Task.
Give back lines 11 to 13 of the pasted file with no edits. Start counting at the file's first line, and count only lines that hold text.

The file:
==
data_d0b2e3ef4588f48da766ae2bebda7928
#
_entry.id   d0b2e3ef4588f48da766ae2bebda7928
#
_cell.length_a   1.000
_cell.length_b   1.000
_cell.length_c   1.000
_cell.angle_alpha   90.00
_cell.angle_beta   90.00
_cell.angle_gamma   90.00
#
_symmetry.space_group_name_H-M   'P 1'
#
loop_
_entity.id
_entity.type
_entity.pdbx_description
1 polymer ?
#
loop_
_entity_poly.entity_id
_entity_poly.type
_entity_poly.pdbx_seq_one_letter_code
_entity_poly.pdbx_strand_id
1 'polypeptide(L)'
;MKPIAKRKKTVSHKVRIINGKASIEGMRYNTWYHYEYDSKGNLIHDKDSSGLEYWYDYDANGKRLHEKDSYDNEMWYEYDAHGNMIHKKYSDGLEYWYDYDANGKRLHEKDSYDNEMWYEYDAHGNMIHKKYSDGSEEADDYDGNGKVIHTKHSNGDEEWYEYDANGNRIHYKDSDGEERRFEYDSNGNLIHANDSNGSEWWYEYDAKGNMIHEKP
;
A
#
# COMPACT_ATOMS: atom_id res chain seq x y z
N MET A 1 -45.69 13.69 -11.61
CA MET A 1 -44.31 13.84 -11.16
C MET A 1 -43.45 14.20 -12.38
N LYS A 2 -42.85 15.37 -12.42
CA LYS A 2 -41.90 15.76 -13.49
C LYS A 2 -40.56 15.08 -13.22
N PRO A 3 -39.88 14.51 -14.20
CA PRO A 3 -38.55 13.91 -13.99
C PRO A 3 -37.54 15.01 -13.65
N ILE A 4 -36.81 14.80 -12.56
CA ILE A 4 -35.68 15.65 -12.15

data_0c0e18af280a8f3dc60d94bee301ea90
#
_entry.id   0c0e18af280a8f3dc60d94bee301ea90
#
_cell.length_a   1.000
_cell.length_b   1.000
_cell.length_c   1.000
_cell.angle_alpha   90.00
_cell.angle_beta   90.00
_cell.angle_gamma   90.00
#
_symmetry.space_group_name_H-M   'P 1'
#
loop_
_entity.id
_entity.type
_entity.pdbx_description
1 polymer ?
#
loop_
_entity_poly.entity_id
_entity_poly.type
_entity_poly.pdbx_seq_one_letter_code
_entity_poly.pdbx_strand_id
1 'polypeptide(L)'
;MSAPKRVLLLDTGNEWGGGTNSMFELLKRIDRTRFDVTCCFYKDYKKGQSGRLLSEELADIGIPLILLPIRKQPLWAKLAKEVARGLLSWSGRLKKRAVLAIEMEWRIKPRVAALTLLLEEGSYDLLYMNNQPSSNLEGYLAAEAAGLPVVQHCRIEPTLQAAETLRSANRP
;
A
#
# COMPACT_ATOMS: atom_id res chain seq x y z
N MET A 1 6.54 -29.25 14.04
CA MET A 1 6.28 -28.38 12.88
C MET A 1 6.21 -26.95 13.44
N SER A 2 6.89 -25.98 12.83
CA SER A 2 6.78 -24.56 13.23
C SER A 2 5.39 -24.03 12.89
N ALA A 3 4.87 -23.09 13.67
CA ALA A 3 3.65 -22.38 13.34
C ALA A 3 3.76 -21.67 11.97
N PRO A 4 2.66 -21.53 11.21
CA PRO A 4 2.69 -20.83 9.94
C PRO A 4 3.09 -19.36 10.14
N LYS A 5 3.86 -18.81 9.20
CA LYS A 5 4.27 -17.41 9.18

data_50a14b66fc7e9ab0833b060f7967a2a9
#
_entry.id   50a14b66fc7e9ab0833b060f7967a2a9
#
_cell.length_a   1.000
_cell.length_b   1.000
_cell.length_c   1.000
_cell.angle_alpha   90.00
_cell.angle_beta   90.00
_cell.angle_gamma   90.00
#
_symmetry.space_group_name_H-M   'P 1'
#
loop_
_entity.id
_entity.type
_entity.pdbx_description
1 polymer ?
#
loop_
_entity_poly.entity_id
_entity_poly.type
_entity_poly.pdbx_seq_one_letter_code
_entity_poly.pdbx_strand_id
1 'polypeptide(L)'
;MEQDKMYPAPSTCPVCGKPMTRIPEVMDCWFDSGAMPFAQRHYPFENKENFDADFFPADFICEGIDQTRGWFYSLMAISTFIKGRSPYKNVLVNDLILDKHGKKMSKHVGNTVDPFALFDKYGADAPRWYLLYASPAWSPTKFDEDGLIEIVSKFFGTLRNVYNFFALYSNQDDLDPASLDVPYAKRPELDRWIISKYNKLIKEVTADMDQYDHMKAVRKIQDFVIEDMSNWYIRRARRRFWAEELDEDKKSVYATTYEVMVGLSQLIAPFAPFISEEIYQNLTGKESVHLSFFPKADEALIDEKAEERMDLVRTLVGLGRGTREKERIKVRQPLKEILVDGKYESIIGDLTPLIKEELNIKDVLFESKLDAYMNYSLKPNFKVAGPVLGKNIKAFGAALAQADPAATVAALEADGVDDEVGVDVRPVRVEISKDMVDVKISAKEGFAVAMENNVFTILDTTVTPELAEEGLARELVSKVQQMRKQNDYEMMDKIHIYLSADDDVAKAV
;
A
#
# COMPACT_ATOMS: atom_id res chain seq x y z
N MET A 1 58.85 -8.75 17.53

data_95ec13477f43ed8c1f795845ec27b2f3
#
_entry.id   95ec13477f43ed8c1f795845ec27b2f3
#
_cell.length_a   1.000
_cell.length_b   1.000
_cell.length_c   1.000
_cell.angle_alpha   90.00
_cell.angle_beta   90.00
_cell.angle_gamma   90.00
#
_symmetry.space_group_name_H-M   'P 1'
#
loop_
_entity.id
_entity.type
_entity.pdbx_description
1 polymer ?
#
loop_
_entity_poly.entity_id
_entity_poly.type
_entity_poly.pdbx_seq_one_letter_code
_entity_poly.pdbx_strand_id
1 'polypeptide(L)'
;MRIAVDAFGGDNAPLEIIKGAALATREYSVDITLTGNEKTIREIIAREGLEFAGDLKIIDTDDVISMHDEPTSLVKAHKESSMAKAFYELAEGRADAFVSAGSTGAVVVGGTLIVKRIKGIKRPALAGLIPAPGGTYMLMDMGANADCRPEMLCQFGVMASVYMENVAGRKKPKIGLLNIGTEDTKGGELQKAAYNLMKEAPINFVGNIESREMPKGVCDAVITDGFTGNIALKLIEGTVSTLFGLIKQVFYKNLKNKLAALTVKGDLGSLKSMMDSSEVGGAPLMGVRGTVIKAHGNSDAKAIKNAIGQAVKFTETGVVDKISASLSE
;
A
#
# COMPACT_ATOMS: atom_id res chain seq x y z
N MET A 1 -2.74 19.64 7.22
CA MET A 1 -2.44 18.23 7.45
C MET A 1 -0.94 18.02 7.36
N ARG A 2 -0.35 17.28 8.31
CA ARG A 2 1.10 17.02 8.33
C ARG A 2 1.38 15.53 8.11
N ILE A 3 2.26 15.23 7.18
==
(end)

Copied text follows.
#
_symmetry.space_group_name_H-M   'P 1'
#